Turkish police on Monday detained 14 members of the Turkish Armed Forces (TSK) across six provinces over alleged links to the Gülen movement, which the government accuses of masterminding a coup attempt on July 15, 2016, a claim the movement strongly denies, the Cumhuriyet daily reported.
According to the report, police raided the houses of military staff in Kırıkkale, Hakkari, Balıkesir, İstanbul, Kars and Sivas as part of an investigation launched by the Sivas Prosecutor’s Office. Police have detained 14 out of 18 military members up until now.
A total of 546 members of the military were fired under a state of emergency degree issued last Friday.
The government has been at the center of criticism for turning the TSK into a political Islamist military in line with the wishes of President Recep Tayyip Erdoğan.
In February Defense Minister Işık said 30,000 new recruits would be enlisted in the TSK.
A month later Işık declared that the ruling Justice and Development Party (AKP) government had dismissed a total of 22,920 military personnel (6,511 officers and 16,409 cadets) after a coup attempt on July 15 although the Turkish military stated on July 27 that only 8,651 military members including cadets and conscripts took part in the failed coup.
The Cumhuriyet daily reported in March that the government plans to investigate 90,000 more military personnel over links to the Gülen movement.
“If it was a coup perpetrated by the Gülen movement and 22,920 military personnel were dismissed for their connections to the movement as Erdoğan and the government assert, why did only 8,651 military members participate in the coup?” is a question being asked by critics.
Regulations that task retired officers and noncommissioned officers with recruiting cadets and military personnel went into effect in January amid debates that it was a gift to SADAT A.S. International Defense Consulting, which has also been called President Erdoğan’s “secret army.”
SADAT was directed by retired Brig. Gen. Adnan Tanrıverdi, who was appointed as an adviser to President Erdoğan. Tanrıverdi is known for his Islamist ideology and has counseled Erdoğan for years although in an unofficial capacity, columnist Abdullah Bozkurt wrote for Turkish Minute on Nov. 25.
In June, an imam-hatip, or religious high school, in İzmir province promised its graduates preference in enrollment at military and police academies.
Some find the Turkish government’s efforts to Islamicize the Turkish army alarming and warn that NATO risks having a member army filled with extremists.
“What we are witnessing now is a new generation [being raised] within the army, and which has Islamist views. … NATO will have, in two or four years, a member army full of extremists and Salafists,” said a former senior officer from the Turkish Armed Forces who served at SHAPE and NATO headquarters in Belgium and who was purged after the attempted coup, in an interview with Vocal Europe in June.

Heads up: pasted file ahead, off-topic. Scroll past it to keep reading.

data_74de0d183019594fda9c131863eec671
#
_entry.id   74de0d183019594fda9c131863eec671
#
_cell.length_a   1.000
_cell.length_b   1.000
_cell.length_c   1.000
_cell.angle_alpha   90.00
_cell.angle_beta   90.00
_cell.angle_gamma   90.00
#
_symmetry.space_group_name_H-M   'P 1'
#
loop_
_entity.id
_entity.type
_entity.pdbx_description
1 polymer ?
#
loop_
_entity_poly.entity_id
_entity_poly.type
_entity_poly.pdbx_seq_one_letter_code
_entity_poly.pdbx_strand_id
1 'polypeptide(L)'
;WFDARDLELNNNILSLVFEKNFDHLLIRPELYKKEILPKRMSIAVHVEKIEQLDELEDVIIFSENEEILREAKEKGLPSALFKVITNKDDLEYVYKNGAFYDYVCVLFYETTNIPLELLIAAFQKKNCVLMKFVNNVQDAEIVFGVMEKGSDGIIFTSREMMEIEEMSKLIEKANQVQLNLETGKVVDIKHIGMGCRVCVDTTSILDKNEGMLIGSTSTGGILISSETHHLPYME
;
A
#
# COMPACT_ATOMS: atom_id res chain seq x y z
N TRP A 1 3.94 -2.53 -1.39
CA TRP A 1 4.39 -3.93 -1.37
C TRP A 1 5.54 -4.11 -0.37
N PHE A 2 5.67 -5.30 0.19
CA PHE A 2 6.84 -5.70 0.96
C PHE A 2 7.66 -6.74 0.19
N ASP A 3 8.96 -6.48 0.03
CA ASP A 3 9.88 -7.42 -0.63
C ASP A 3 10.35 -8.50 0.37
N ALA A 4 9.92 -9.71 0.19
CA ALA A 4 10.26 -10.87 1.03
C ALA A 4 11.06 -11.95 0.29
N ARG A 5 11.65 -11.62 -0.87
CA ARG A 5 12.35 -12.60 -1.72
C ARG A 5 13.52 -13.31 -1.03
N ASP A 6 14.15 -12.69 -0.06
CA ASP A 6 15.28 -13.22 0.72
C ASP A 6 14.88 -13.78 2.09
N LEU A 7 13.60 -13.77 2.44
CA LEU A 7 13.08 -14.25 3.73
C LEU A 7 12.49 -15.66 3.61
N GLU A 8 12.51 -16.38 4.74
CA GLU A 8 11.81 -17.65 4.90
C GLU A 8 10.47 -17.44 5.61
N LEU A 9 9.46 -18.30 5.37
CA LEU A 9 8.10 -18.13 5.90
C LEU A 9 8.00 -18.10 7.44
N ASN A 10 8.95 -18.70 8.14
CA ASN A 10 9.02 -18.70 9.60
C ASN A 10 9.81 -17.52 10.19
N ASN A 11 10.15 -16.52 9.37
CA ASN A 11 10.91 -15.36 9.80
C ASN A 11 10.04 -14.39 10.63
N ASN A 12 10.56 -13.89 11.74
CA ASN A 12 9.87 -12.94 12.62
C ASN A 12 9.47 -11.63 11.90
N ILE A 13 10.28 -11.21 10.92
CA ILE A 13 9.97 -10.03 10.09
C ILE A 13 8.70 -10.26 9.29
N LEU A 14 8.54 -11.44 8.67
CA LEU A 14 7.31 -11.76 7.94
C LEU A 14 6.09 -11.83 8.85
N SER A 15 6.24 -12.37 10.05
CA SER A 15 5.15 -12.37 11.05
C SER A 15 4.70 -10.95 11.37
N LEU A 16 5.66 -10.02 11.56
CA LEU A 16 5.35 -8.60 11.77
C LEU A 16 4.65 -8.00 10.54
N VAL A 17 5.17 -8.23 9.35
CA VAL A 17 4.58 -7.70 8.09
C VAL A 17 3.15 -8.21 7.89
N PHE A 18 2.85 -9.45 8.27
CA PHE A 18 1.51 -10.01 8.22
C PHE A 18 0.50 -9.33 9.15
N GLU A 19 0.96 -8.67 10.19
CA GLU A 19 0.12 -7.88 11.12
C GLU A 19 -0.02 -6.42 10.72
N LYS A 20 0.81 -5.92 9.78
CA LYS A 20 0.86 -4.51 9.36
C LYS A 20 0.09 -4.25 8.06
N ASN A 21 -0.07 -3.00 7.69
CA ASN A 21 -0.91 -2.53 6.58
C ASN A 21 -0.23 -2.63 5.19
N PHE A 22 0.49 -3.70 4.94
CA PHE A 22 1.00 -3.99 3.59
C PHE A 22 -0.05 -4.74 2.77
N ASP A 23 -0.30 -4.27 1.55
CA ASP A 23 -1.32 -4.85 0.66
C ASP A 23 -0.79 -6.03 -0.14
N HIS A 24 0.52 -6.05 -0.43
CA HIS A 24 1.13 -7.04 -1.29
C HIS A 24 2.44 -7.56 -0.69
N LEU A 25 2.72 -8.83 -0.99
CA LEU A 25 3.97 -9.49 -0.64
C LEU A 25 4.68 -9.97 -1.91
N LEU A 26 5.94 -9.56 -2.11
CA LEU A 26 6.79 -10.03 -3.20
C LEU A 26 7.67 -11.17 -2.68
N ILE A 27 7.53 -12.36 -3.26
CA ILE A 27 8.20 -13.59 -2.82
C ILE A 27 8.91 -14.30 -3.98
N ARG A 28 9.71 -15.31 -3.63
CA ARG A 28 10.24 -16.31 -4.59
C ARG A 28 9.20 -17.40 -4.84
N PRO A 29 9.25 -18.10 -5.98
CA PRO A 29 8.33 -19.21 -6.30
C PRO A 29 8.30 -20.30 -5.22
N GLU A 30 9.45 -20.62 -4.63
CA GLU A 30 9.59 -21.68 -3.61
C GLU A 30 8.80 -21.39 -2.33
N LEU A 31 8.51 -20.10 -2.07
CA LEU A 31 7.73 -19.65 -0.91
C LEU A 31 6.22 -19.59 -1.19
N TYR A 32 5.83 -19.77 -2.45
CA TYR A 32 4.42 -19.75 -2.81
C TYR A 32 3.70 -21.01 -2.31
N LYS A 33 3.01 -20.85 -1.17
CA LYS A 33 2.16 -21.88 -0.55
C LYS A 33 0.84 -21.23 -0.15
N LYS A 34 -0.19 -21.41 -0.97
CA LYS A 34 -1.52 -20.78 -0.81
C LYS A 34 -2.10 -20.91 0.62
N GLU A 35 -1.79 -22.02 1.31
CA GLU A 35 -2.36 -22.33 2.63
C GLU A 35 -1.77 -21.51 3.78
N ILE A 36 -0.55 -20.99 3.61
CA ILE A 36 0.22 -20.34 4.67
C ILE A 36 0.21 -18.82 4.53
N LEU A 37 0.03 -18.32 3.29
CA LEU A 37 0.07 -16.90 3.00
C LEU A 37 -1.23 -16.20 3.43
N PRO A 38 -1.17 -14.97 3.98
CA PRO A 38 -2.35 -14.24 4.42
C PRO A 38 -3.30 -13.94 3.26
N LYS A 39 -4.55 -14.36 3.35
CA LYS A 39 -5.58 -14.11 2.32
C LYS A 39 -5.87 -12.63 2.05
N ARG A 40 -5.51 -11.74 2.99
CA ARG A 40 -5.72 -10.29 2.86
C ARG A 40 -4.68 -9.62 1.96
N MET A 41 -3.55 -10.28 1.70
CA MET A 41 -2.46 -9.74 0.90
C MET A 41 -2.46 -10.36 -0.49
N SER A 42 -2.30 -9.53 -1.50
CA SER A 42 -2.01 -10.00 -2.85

In February, Henri Barkey, director of the Middle East Program at the Washington-based Wilson Center, said that many generals purged by the Turkish government are pro-NATO and pro-American, saying this could create a shift in Turkey-NATO relations.
The military coup attempt on July 15 killed 249 people and wounded more than a thousand others. Immediately after the putsch, the AKP government along with President Erdoğan pinned the blame on the Gülen movement.
Fethullah Gülen, who inspired the movement, strongly denied having any role in the failed coup and called for an international investigation into it, but President Erdoğan — calling the coup attempt “a gift from God” — and the government initiated a widespread purge aimed at cleansing sympathizers of the movement from within state institutions, dehumanizing its popular figures and putting them in custody.
Contrary to accusations made by President Erdoğan and the Turkish government, the Foreign Affairs Committee of the UK Parliament concluded in March that Gülen and the movement he inspired as a whole were not behind the failed coup in Turkey.
The UK Parliament statement came a week after Germany rejected Erdoğan and the Turkish government’s accusations against the Gülen movement about July 15.
The head of Germany’s Federal Intelligence Service (BND), Bruno Kahl, said Turkey could not convince them that US-based Turkish-Islamic scholar Gülen was behind the failed coup in July.
Similarly, Devin Nunes, chairman of United States House Permanent Select Committee on Intelligence, said he has not seen any evidence showing Gülen’s involvement in the putsch in Turkey.
In addition, a report prepared by the EU Intelligence Analysis Centre (IntCen) revealed that the coup attempt was staged by a range of Erdoğan’s opponents due to fears of an impending purge.